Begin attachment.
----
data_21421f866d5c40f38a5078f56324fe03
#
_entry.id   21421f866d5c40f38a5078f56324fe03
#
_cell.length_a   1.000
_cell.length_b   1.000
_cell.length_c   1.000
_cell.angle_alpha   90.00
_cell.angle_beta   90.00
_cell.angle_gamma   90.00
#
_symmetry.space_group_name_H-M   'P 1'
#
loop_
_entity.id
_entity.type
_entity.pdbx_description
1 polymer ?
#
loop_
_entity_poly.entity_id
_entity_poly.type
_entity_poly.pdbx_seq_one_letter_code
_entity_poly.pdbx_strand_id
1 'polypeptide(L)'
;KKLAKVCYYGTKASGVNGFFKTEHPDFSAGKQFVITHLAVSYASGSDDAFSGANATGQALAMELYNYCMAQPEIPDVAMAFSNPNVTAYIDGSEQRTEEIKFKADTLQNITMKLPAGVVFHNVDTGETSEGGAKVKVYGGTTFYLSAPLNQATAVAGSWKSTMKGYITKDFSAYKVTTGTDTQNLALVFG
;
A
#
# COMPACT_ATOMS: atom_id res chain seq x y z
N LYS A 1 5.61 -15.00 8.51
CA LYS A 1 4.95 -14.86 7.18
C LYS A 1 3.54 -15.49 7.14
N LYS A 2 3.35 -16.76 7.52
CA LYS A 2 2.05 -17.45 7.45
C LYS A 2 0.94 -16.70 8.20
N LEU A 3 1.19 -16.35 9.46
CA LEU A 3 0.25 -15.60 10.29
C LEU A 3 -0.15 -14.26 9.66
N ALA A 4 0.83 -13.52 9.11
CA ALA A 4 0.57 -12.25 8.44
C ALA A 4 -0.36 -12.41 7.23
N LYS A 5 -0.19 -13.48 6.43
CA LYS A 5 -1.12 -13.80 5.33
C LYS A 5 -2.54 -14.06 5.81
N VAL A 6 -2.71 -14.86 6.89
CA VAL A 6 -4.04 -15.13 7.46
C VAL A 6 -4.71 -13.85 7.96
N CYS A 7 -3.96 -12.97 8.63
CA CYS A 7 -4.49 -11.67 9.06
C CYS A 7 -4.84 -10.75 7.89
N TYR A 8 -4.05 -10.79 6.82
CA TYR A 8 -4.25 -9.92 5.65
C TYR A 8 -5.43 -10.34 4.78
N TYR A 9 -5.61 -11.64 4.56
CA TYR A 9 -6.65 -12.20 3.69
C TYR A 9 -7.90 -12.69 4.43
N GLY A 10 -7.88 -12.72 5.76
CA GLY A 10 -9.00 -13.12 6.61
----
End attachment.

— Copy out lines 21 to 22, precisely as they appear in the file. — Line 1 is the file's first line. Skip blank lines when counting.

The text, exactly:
_entity_poly.entity_id
_entity_poly.type